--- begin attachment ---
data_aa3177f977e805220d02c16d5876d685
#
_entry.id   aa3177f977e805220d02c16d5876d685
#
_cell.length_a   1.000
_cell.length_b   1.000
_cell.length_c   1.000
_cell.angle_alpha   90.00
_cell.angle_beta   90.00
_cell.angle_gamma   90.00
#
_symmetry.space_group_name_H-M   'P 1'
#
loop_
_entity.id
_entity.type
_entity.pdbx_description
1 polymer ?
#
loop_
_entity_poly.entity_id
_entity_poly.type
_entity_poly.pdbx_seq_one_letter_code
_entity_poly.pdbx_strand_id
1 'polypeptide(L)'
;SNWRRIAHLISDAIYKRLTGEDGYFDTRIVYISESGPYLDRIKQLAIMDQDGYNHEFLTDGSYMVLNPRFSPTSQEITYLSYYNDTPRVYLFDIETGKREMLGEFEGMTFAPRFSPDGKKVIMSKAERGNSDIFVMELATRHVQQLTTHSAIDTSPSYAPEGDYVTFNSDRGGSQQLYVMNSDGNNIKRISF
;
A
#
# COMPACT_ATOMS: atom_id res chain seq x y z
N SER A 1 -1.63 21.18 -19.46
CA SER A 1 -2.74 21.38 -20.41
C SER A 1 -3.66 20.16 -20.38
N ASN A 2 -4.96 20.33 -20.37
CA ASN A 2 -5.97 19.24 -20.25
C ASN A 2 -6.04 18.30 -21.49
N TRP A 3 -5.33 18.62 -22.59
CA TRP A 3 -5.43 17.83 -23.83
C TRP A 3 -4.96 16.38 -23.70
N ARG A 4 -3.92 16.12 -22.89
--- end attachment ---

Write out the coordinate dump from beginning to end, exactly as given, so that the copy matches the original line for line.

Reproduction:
data_aa3177f977e805220d02c16d5876d685
#
_entry.id   aa3177f977e805220d02c16d5876d685
#
_cell.length_a   1.000
_cell.length_b   1.000
_cell.length_c   1.000
_cell.angle_alpha   90.00
_cell.angle_beta   90.00
_cell.angle_gamma   90.00
#
_symmetry.space_group_name_H-M   'P 1'
#
loop_
_entity.id
_entity.type
_entity.pdbx_description
1 polymer ?
#
loop_
_entity_poly.entity_id
_entity_poly.type
_entity_poly.pdbx_seq_one_letter_code
_entity_poly.pdbx_strand_id
1 'polypeptide(L)'
;SNWRRIAHLISDAIYKRLTGEDGYFDTRIVYISESGPYLDRIKQLAIMDQDGYNHEFLTDGSYMVLNPRFSPTSQEITYLSYYNDTPRVYLFDIETGKREMLGEFEGMTFAPRFSPDGKKVIMSKAERGNSDIFVMELATRHVQQLTTHSAIDTSPSYAPEGDYVTFNSDRGGSQQLYVMNSDGNNIKRISF
;
A
#
# COMPACT_ATOMS: atom_id res chain seq x y z
N SER A 1 -1.63 21.18 -19.46
CA SER A 1 -2.74 21.38 -20.41
C SER A 1 -3.66 20.16 -20.38
N ASN A 2 -4.96 20.33 -20.37
CA ASN A 2 -5.97 19.24 -20.25
C ASN A 2 -6.04 18.30 -21.49
N TRP A 3 -5.33 18.62 -22.59
CA TRP A 3 -5.43 17.83 -23.83
C TRP A 3 -4.96 16.38 -23.70
N ARG A 4 -3.92 16.12 -22.89